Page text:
Tuesday, January 19, 2010

Goos-Hänchen Shift With Neutrons

Looks like ISIS wasted no time in producing important results.

What was proposed by Newton a long time ago, and was verified with photons quite a while back, has now been seen with "matter waves". What is now called the Goos-Hänchen shift has now been observed in the reflection of neutron beams at the ISIS facility[1].

You can read a review of this paper at the PhysicsWorld website.

Newton predicted in the 17th century that a beam of light reflected at a glass-vacuum surface should undergo a minuscule lateral shift. He was arguing that wavefronts, having reached the vacuum, should "slide" a short distance along the interface before re-emerging and reflecting back into the glass. Given the tiny scale of this effect, however, it was not until 1947 that it was first observed experimentally by the physicists F Goos and H Hänchen at the State Physical Institute in Hamburg, Germany.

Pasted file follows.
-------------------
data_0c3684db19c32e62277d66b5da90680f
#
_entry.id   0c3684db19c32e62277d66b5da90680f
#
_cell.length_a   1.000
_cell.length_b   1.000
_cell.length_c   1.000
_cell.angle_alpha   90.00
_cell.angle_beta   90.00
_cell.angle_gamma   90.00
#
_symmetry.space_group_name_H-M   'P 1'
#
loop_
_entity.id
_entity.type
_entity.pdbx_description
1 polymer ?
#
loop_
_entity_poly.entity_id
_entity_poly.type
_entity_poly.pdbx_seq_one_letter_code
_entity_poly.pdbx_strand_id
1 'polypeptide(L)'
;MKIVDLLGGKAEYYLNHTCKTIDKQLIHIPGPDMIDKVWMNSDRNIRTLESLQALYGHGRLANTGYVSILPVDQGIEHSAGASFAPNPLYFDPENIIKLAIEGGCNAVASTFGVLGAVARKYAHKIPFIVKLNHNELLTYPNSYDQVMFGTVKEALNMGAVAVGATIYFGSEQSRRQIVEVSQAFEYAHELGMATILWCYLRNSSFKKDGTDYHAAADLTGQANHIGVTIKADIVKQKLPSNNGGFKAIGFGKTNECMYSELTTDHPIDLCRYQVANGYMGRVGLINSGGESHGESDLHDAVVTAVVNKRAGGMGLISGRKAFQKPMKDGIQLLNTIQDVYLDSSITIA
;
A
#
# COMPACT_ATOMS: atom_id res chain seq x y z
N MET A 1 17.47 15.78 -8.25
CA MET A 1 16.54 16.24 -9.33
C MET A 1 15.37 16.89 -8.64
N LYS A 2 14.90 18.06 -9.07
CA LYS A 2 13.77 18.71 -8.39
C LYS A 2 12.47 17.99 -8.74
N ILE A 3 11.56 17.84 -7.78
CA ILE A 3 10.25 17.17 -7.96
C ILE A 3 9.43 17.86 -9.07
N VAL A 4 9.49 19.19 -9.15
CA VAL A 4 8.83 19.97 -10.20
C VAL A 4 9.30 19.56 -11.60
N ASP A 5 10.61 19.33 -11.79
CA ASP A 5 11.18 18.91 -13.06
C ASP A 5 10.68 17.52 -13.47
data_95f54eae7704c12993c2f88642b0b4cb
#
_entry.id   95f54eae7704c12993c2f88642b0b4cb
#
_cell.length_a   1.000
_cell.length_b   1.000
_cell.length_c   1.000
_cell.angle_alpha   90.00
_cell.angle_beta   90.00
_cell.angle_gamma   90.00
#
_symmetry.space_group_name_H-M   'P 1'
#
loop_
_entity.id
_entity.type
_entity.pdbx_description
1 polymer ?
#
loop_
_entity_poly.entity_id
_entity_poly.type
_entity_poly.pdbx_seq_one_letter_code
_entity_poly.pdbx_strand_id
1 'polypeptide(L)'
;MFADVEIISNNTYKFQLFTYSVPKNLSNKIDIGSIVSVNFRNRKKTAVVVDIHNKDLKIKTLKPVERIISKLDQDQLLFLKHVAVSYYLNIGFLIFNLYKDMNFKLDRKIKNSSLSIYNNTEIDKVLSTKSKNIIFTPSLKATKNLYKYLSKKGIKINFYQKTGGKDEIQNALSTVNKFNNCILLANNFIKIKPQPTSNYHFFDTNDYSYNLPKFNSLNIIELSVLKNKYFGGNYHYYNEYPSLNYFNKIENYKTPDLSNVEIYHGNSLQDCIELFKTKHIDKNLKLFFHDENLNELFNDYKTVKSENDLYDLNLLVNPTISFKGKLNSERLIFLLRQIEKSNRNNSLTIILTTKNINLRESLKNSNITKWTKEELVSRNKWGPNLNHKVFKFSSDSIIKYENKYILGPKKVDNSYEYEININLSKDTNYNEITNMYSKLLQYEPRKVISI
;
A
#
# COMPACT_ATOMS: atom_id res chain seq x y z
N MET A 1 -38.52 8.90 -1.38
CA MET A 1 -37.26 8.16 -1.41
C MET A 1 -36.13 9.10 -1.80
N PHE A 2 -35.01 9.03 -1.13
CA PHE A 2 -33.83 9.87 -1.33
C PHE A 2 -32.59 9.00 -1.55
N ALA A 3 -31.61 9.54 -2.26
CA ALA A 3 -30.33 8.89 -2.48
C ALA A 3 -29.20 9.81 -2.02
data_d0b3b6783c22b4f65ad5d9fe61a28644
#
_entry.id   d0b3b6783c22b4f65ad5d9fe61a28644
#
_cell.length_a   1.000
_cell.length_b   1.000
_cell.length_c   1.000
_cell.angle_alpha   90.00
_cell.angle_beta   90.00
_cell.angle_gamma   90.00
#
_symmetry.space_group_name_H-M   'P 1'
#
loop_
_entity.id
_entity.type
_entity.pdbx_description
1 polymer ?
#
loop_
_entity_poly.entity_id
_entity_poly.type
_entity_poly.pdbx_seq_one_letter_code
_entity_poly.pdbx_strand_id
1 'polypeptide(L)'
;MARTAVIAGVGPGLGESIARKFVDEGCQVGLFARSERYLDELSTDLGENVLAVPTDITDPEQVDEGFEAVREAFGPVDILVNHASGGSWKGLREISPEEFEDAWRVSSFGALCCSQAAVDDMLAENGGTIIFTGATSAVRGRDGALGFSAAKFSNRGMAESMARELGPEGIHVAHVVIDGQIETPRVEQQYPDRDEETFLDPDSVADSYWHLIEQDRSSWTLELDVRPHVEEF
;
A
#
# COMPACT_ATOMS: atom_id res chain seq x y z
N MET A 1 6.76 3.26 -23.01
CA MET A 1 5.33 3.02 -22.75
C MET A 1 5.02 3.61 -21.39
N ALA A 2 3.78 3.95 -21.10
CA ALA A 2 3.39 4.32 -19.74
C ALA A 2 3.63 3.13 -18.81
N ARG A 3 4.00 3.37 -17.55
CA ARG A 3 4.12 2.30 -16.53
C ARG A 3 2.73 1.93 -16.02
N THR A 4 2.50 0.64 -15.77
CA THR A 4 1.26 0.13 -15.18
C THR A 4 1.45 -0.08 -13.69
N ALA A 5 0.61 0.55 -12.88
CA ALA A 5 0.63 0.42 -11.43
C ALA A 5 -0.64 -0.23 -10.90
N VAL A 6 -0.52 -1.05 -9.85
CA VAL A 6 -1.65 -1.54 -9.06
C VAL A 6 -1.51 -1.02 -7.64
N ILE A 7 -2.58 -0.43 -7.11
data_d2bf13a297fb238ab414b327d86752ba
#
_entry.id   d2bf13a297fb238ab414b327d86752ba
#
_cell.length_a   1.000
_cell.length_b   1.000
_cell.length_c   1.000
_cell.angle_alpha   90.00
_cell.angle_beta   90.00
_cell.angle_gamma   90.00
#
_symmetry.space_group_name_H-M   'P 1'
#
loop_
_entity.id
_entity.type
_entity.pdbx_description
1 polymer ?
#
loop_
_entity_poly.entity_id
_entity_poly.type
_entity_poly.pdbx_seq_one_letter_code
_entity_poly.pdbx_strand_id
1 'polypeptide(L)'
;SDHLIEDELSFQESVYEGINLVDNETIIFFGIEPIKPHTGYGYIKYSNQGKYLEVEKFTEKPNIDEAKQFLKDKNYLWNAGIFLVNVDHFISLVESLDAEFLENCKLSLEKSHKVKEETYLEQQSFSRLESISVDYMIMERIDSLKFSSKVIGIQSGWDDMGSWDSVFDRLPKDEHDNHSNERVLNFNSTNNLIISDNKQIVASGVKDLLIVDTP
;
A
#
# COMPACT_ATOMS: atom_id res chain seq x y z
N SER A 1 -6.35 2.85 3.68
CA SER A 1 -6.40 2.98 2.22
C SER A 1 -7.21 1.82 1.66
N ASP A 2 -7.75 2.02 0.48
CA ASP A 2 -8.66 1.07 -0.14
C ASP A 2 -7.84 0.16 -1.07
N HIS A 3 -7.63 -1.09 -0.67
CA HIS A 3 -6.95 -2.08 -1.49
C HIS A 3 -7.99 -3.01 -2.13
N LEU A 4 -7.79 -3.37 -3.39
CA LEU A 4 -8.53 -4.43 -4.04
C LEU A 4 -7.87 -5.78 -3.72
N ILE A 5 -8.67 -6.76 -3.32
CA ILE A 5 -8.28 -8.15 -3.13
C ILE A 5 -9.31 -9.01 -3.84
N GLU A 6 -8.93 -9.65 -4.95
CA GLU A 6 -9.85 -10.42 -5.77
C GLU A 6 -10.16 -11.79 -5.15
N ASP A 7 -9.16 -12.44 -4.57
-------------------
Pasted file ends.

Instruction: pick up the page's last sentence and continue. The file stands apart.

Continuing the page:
Case closed? Well not quite because, as all physicists are taught in high school, the distinction between waves and particles is not as clear-cut as common sense might suggest. Due to the quantized nature of energy, light can sometimes behave as if it were composed of particles, and particles can behave as if they were waves. Now, a group of researchers led by Rob Dalgliesh and Sean Langridge at the ISIS facility and Victor de Haan from the Delft University of Technology (Netherlands) have finally completed the picture by demonstrating the so-called Goos-Hänchen effect with neutrons.


[1] V.-O. de Haan et al., Phys. Rev. Lett. v.104, p.010401 (2010).

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